The gang is all here in this Estate Pinot Noir, with each estate clone being represented; 667, 777, 115, 113, and Pommard. Brad says that this is about as even of a blend as you can get from the five clones. On both nose and palate you discover hints of blueberry, vanilla infused with baking spices, wood, and the sweet note of tobacco. A wonderful well balanced Pinot that can be paired with a smoky BBQ dinner or sipped alone by the campfire on a summer evening.
At Ayres Vineyard & Winery the Pioneer Spirit is Alive and Well.
Winemaker Brad says this Pinot Noir is made “in honor of the journey of the pioneer” and once you have tasted it’s bold and beautiful flavor you will want to join the ‘wagon trail’ and head to Oregon. A Single clone 667, Pinot Noir that is the darkest made by Ayres. Produced from small berries that have a longer skin to juice ratio, this is a masculine Pinot that could stand against any Cabernet Sauvignon with a steak. Deep and full of the aroma and taste of dark blackberry fruit, earth and clove. A second smell introduces vines swaying in the breeze on a warm summer day and the next sip releases another layer of flavors alive with elements of each vine and smoky charcoal. This wine is simply intoxicating in all the right ways.
Any wine can catch your eye, but it takes a special wine to catch your heart.
This is the One!
To better represent the complexity of this Pinot Noir I am taking the Notes right from Ayres’ Website. “This wine represents the single best fermenter of the 2017 vintage. It is 65% clone 777, 25% clone 667, and 20% clone 115. The fermentation was 30% whole cluster, and this Pinot Noir is the only Ayres wine to have whole cluster influence.” Did you get all of that? Only 100 cases of this 2017 One Pinot Noir was produced and at $79 a bottle it is a much higher price point than the other wines in the flight. That being said this wine will catch your heart with its beautiful jewel tone color and wonderful blueberry aromas and flavors. Smooth and balanced with a fantastic Herbs de Provence, vanilla and tobacco finish on the palate. This wine is a true example of a top shelf Oregon Pinot Noir, made with patience and a true appreciation of the Terrior found on Ribbon Ridge. I cannot recommend trying this Pinot Noir more than to say I would gift it at Christmas to those I appreciate most. Stellar is a perfect word to describe this wine.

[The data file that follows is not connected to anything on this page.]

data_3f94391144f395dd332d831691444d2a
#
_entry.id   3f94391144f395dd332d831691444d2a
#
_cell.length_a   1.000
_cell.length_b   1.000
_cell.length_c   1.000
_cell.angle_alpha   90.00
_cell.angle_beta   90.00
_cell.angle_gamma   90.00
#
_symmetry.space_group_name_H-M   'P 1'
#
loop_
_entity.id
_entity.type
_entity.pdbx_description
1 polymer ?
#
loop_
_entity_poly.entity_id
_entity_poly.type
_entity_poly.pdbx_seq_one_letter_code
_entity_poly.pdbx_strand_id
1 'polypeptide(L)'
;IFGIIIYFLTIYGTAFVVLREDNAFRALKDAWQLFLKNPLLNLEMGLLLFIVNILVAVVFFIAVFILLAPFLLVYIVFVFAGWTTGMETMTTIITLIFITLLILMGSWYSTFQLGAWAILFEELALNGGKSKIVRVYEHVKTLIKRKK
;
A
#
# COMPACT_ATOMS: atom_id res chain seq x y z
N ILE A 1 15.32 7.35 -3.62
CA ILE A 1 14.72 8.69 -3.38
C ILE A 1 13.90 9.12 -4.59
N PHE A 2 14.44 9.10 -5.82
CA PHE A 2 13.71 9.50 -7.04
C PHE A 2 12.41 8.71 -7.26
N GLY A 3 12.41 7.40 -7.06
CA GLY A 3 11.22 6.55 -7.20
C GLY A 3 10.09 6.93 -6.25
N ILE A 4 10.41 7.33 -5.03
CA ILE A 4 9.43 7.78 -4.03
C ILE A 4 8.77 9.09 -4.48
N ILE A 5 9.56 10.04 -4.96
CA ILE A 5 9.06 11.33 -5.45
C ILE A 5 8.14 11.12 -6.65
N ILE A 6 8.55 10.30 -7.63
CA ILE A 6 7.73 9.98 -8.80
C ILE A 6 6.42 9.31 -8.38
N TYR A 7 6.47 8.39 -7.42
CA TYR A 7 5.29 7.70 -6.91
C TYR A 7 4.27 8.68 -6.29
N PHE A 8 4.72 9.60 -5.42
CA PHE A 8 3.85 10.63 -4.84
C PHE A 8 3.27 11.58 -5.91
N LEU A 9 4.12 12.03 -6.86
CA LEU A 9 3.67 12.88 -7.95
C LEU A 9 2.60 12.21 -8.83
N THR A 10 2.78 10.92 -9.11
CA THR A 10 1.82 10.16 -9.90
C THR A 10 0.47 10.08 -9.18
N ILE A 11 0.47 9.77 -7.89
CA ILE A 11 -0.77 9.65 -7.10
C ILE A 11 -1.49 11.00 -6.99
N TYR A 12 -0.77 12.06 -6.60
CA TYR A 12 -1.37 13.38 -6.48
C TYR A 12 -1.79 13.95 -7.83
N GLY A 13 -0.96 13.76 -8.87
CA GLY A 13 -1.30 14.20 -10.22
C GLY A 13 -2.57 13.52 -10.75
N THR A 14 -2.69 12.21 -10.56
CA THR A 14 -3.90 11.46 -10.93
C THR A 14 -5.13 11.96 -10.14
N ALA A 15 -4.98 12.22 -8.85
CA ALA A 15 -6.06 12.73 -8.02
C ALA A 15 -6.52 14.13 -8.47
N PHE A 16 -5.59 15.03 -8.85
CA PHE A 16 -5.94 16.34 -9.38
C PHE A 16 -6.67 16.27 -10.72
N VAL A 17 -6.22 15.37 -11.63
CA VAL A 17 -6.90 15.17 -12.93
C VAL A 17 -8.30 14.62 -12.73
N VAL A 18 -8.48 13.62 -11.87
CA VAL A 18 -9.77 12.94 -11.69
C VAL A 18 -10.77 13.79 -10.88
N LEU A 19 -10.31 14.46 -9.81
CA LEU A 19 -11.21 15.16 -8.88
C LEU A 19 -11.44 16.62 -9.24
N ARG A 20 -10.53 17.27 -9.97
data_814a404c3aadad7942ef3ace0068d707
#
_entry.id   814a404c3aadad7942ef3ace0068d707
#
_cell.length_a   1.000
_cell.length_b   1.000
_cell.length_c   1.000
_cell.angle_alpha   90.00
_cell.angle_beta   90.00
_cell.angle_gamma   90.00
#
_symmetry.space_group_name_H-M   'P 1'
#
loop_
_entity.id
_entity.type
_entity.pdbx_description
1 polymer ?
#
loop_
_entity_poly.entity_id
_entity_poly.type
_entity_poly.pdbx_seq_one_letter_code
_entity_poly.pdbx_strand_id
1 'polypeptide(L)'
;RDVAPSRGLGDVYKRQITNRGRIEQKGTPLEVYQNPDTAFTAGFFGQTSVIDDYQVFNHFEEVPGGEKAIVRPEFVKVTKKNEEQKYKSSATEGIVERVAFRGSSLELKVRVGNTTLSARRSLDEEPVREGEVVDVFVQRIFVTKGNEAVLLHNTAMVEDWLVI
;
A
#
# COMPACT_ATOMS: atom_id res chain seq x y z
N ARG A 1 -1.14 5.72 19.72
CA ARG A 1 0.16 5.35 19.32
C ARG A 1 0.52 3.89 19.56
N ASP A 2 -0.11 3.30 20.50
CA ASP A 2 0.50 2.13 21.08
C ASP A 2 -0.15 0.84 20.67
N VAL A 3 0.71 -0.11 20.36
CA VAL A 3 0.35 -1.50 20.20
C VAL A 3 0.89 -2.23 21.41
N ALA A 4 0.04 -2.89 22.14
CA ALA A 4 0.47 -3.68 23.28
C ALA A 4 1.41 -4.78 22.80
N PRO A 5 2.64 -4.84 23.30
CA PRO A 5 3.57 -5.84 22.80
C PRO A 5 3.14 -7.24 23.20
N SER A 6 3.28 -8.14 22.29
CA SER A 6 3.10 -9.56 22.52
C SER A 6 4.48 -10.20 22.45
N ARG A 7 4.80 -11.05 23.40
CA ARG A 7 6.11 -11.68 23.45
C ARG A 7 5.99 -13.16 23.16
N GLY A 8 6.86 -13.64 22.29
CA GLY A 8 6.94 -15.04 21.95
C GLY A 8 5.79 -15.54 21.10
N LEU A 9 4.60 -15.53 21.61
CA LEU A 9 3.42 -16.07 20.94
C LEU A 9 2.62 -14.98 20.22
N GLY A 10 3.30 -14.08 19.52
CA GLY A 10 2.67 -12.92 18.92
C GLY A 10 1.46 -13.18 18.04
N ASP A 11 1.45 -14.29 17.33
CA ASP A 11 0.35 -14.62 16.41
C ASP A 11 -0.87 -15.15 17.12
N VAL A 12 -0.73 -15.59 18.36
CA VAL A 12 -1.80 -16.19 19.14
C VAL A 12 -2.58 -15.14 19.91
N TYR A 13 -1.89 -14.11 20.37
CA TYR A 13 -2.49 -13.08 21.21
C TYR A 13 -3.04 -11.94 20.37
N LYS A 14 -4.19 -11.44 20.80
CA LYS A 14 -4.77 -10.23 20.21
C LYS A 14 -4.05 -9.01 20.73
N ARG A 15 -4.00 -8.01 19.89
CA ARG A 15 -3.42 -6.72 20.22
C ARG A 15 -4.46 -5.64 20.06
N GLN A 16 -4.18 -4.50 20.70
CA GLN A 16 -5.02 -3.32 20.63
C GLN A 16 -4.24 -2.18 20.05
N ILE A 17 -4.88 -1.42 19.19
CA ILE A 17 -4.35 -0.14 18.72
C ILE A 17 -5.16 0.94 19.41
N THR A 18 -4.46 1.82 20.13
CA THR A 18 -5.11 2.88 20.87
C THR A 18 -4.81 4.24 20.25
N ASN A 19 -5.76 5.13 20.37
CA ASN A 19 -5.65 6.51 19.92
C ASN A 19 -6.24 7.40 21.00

I would encourage you to visit the cellar at Ayres for an intimate tasting with winemaker, Brad McLeroy. Ayres is open by appointment only, and tastings are scheduled between 10:00 a.m. and 3:00 p.m. Tastings are $20 per person, which can be applied to the purchase of wine (one tasting per bottle). You can visit their website https://ayresvineyard.com/visit to book a tasting or call 503.538.7450. Ayres Vineyard & Winery is located at 17971 NE Lewis Rogers Lane, Newberg, OR 97132.
(Photo supplied by Kathleen McLeroy.)
Supporting Boutique Wineries is a passion of mine. With so many challenges facing small wineries, from limited production, to distribution and the struggles with marketing, it is clear that boutique wineries succeed with a strong customer base and word of mouth. So, this is my shout out to Ayres and their exceptional wines. Ayres has an excellent Case Club Membership and their wines are available to order by contacting them on their website at https://ayresvineyard.com/contact .
All Images © Drink In Nature Photography and Drink In Life Blog.
Pingback: Spring Frost Deals a Waiting Game Card to Willamette Valley Winegrowers - Drink In Life